The film’s fiscal sponsor: FilmNorth’s mission is to empower artists to tell their stories, launch and sustain successful careers, and advance The North as a leader in the national network of independent filmmakers. We achieve our mission by nurturing a vibrant, diverse community of film and media artists; providing education and resources at every stage of their careers; and celebrating their achievements.

We wish you and yours a long and full life! Stay Home. Save Lives!

“Medicine of the Wolf” will be screened this Thursday, July 20th, at the Black Earth Public Library 

Co-sponsored by Friends of the Black Earth PL and Briana Burns Memorial, Black Earth Public Library Event 

Medicine of the Wolf: Movie Screening and Discussion with Peter David and Patricia McConnell. 

Thursday,  July 20, 2017 – 7:00pm to 9:00pm

Black Earth Public Library address & contact information click HERE 1210 Mills Street, PO Box 347, Black Earth, WI 53515 (608) 767-4905

Medicine of the Wolf, Produced and Directed by Julia Huffman featuring renowned NG Photographer Jim Brandenburg.  Medicine of the Wolf takes you into wolf country to pursue the intrinsic value of brother wolf and our forgotten promise to him. The film features captivating footage and testimony from world renowned wildlife photographer, Jim Brandenburg.

 The film is 75 minutes and will be followed by discussion with Peter David and Patricia McConnell. 
The film is 75 minutes and will be followed by discussion with Peter David and Patricia McConnell.

Peter David is a wildlife biologist with the Great Lakes Indian Fish and Wildlife Commission. He has written a chapter in Recovery of Gray Wolves in the Great Lakes Region of the United States on “Ma’iingan and the Ojibwe” in which he explores the significance of wolf recovery in the western Great Lakes region to one group of people—those known to others as the Ojibwe or Chippewa, and to themselves as the Anishinabe. He will discuss the implications of this relationship on wolf policy in Wisconsin.

Patricia McConnell, PhD, is an internationally known zoologist and Certified Applied Animal Behaviorist who has treated behavior problems in dogs for over twenty-five years. She speaks around the world about canine behavior and training, and is the author of fourteen books, including the critically acclaimed The Other End of the Leash: Why We Do What We Do around Dogs. Her memoir, The Education of Will: a Mutual Memoir of a Woman and Her Dog was released in February 2017. She lives with her dogs and husband on a small farm near Madison, Wisconsin and has worked with others for several years toward the inclusion of science and soul in policy decisions regarding the management of wolves.

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Medicine of the Wolf Facebook Page click HERE

Medicine of the Wolf featuring captivating footage and testimony from world renown wildlife photographer, Jim Brandenburg, a filmmaker travels into wolf country to pursue the intrinsic value of brother wolf and its forgotten promise to him. Produced and directed by Julia Huffman.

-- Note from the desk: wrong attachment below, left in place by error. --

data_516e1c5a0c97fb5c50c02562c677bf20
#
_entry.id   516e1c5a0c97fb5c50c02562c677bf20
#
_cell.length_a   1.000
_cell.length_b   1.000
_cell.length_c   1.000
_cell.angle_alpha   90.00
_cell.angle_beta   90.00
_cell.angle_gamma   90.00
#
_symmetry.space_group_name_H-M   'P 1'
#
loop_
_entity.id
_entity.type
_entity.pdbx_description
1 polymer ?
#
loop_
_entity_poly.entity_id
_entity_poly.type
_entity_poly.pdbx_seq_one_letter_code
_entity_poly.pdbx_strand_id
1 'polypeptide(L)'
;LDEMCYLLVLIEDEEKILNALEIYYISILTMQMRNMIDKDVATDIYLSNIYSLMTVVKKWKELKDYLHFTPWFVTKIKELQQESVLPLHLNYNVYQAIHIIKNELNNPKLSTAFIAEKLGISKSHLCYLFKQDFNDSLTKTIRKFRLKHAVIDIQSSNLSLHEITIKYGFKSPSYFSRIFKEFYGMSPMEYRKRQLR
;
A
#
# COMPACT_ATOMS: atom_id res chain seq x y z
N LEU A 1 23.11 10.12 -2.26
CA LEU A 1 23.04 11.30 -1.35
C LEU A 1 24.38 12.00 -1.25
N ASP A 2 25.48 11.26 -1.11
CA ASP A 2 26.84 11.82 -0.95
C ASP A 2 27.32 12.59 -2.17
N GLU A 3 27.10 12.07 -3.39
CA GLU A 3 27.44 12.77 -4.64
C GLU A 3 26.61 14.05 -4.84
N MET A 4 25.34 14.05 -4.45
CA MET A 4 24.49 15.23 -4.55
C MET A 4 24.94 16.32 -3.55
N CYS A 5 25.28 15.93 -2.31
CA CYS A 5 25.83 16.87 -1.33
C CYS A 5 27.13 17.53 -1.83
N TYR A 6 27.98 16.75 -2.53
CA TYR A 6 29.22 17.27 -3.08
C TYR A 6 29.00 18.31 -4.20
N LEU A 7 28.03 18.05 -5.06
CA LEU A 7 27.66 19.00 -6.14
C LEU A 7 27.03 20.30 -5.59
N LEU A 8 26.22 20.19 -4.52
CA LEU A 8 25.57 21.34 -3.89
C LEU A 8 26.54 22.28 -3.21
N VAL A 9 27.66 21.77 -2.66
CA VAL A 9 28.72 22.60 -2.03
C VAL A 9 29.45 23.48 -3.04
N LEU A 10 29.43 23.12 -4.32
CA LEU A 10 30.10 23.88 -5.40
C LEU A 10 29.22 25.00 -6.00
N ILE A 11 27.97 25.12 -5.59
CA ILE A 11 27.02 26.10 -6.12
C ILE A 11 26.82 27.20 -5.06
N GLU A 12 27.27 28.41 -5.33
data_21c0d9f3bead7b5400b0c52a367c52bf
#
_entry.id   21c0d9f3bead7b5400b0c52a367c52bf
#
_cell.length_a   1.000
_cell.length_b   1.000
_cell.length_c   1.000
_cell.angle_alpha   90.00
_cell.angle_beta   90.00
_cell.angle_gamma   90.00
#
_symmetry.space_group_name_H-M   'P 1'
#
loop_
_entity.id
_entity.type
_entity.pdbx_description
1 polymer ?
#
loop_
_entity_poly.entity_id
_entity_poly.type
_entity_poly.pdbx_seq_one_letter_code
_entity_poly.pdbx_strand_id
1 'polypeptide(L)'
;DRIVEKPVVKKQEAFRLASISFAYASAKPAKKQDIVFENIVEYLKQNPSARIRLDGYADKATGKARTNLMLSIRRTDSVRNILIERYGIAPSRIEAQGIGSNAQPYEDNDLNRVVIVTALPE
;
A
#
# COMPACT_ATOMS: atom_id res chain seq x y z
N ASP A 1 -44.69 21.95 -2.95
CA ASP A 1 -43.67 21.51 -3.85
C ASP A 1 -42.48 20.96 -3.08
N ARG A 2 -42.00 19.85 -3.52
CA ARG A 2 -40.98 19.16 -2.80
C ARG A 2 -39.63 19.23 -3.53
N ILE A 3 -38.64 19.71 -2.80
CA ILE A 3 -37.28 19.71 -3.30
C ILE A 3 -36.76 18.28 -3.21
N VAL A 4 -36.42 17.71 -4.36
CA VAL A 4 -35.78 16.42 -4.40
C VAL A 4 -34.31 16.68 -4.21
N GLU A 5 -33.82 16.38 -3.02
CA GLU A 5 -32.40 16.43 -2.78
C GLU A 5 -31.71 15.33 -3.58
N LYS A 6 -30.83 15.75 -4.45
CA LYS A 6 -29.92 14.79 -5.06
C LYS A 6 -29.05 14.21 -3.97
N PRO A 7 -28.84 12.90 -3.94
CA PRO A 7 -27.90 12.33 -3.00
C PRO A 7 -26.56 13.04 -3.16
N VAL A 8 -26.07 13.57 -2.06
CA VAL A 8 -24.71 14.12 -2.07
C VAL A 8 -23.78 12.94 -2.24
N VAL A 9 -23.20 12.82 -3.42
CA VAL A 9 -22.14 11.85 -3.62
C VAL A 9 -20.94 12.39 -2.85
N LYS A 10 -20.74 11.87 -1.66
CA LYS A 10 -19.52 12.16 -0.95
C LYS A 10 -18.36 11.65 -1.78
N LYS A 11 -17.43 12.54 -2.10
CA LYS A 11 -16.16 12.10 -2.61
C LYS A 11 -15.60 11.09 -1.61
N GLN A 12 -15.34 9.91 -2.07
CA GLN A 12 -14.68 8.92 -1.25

Boy And Wolf A Short Film For Kids By Stephen Reynolds

 Boy and Wolf

The size of your heart is all that matters 

Boy and Wolf is a sentimental drama which explores the story of an orphaned eight year old boy, WILL, and his relationship with a wild WOLF that lives in the woods near his grandfathers house deep in the English Countryside that he befriends after it protects him during an encounter with three Bullies. The two lonely strangers bond and soon they develop a friendship that Will will remember for the rest of his life. The film is planning to be shot by Filmmaker Stephen Reynolds in the Spring of 2012 in and around Hay-on-Wye near the Brecon Beacons.



 

Stephen Reynolds Biography

From a background of self funded short films, British Writer/Director Stephen Reynolds blasted onto the UK film scene in 2013 with his debut feature ‘Vendetta’. He is known for his fast paced shooting style and energy whilst maintaining a strong and slick visual aesthetic. After no one picked up the phone to him following the success of Vendetta in the UK he got on a plane and flew to Los Angeles to knock on some doors, catching the eye of WWE Studios and soon followed up with the actioner 12 Rounds3:Lockdownwhich he shot in 15 days. Stephen is fast becoming a rising entity on the action movie scene and is actively writing new material.  Source

Never Cry Wolf is a True Story About a Government Determined to Scapegoat Wolves

A never ending story…

A government researcher, sent to research the “menace” of wolves in the north, learns about the true beneficial and positive nature of the species.

Never Cry Wolf is a 1983 American drama film directed by Carroll Ballard. The film is an adaption of Farley Mowat’s 1963 autobiography Never Cry Wolf and stars Charles Martin Smith as a government biologist sent into the wilderness to study the caribou population, whose decline is believed to be caused by wolves, even though no one has seen a wolf kill a caribou. The film also features Brian Dennehy and Zachary Ittimangnaq.

“And this is what happened, and this is why the caribou and the wolf are one; for the caribou feeds the wolf, but it is the wolf that keeps the caribou strong.”  ― Farley Mowat

  

Will humankind ever learn from the lessons of the past? 

Never Cry Wolf was the film where I first fell in love with the wolf. ~ Rachel